By Harry Petsanis and Donna McCance
Rejection is a painful feeling we get when we have been rejected by someone. When someone rejects us, they refuse to accept us, give us attention or affection, and deny us something we want or need.
Research shows that rejection is neurologically connected to the brain in the area where we experience physical pain, or hurt, and is associated with our evolutionary development, the need to belong to a group for safety from predators or dangerous situations.
The Self-Damaging Foundation of
Response to Rejection
We all experience rejection from our early beginnings and throughout our lives. As babies and children, we learn rejection as we are denied things for developmental reasons. We experience rejection from family, relationships, and society, such as not being picked for a team, not being chosen for a job, being spurned by our interest in a romantic partner, etc. Other forms of rejection have more serious, long lasting psychological effects, such as being abandoned, bullied, and ridiculed.
The pain of rejection is real. Our reactions to rejection elicit negative emotional responses that affect rational decision making and impulses. This can result in self-damaging behaviors and behaviors directed at harming others. Some of the negative emotional responses include anxiety, anger, grief, shame, jealousy, sadness, fear, and depression.
Our reactions to rejection are determined by our level of self-confidence, which involves our feelings of self-worth and self-esteem. Our reactions are also determined by our understanding of rejection and looking at it realistically as opposed to emotionally.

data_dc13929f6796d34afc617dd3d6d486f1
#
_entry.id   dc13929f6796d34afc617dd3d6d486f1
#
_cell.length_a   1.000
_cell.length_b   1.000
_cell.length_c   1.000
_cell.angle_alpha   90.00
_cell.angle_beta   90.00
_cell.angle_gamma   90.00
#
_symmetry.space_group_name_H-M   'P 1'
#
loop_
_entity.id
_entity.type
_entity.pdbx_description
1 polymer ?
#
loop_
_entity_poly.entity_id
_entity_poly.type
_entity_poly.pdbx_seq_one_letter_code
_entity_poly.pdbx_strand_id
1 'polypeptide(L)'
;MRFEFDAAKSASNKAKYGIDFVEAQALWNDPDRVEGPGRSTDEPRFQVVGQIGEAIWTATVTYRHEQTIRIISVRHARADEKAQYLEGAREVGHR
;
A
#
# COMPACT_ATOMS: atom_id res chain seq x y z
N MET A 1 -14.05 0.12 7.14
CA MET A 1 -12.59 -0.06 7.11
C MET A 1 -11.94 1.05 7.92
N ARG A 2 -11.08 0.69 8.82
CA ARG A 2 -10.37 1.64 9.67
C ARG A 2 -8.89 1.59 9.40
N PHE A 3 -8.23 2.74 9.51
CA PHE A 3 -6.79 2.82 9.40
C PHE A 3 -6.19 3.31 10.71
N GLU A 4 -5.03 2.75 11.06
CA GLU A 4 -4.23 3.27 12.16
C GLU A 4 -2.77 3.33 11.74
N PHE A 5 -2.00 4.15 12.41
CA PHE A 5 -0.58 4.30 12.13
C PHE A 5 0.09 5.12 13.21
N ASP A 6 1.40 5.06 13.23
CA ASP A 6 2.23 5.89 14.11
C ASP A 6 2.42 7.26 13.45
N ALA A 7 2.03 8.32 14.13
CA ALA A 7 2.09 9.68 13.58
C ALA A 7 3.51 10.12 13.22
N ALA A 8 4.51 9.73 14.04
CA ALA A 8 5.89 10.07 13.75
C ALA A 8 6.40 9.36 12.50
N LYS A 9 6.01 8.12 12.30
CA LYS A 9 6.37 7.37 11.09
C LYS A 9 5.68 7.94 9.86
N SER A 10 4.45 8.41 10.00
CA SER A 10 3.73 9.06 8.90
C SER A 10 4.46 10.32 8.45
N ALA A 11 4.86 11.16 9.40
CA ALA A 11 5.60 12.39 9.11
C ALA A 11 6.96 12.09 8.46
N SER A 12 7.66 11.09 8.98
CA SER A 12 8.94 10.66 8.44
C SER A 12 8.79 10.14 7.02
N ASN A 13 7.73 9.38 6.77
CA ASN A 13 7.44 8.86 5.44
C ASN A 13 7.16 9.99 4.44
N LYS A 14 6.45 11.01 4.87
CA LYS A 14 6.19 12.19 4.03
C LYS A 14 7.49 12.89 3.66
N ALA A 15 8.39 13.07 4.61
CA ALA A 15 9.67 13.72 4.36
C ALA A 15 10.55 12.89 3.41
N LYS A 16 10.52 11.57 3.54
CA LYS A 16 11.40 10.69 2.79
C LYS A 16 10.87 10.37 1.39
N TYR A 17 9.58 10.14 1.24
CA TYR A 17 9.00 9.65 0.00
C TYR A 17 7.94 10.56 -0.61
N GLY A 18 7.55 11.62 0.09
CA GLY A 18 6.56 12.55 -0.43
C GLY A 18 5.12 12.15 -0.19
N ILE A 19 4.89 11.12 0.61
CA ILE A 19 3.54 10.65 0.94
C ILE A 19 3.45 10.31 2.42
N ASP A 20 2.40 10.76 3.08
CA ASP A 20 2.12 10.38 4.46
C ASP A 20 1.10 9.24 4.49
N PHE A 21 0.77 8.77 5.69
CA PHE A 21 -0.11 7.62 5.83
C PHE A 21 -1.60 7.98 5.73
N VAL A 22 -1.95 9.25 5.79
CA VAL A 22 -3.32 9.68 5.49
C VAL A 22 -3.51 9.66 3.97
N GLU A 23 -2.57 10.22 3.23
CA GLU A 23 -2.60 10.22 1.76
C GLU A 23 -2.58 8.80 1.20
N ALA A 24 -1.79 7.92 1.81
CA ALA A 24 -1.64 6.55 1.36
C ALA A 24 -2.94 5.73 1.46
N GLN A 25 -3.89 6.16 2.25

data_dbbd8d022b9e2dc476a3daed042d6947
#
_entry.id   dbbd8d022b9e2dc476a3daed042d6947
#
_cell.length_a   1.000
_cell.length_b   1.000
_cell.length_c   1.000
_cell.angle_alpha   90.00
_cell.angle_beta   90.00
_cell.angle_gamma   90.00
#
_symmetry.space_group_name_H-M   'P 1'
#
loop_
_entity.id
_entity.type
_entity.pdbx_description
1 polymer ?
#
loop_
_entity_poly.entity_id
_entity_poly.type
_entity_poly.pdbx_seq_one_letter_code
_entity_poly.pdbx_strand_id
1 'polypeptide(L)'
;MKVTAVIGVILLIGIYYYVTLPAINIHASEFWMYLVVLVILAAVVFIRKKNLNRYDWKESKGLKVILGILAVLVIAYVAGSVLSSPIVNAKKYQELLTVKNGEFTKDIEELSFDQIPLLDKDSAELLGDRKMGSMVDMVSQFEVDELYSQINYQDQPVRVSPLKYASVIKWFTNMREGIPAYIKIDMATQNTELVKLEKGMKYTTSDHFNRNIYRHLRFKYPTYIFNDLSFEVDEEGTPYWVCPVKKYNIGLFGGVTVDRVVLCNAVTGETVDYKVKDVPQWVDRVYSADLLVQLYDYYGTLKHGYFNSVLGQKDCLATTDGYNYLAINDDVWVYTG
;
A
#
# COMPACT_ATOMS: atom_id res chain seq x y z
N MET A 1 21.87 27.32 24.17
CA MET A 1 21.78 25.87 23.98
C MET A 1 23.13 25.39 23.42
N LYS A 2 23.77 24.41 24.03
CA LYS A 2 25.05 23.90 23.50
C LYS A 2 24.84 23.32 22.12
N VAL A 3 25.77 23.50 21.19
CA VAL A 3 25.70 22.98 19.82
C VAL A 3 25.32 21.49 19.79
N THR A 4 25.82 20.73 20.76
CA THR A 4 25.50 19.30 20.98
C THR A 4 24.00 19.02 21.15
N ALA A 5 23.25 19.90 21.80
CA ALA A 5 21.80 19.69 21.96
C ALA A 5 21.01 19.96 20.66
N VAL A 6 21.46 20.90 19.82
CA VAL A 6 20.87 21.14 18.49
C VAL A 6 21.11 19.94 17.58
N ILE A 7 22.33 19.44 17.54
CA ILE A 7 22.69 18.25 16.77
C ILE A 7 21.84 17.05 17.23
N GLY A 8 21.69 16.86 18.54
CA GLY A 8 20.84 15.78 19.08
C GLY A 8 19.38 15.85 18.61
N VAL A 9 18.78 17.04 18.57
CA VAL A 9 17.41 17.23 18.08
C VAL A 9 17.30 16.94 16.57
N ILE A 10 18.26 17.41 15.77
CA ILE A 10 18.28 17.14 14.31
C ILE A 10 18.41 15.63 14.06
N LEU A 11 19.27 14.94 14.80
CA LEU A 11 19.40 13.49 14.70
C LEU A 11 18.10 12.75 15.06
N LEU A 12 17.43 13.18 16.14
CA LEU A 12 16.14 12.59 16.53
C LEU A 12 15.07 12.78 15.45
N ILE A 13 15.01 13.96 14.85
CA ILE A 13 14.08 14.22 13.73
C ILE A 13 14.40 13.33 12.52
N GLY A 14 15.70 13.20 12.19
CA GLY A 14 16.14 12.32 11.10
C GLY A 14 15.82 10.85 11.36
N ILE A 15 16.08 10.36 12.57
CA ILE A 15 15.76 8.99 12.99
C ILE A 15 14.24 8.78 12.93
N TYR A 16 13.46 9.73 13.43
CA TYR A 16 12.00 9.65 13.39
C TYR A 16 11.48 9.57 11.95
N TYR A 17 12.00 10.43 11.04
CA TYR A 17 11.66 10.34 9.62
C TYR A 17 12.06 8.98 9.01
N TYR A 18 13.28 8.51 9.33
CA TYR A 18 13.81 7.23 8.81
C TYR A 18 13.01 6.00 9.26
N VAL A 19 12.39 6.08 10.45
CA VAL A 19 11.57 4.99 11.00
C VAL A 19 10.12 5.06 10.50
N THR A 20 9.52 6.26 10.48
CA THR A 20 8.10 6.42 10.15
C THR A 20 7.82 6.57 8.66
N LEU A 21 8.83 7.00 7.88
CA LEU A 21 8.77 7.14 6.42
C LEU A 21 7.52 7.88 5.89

Rejection is a fact of life and has the potential to be in our lives every day. We all know what rejection feels like. We’re not going to tell you that you aren’t going to experience emotion when you are rejected. However, the emotions that you feel can be managed with a realistic mindset so that you can move forward productively, and not let it enter your psyche after you develop an understanding of it.
Acceptance and Approval
People have become dependent on recognition and validation so that they feel accepted. When your need for acceptance becomes the driving force behind your total being, you lose your sense of self through the process because you’re always trying to please others to get them to accept you. You are not who you are, you are who you want others to see you as, based on their criteria.
We often portray ourselves to be something we’re not to gain the favor of others, and then get angry when they don’t agree with our perceptions that aren’t based on reality to start with. Then we punish them and label them as rejecting us.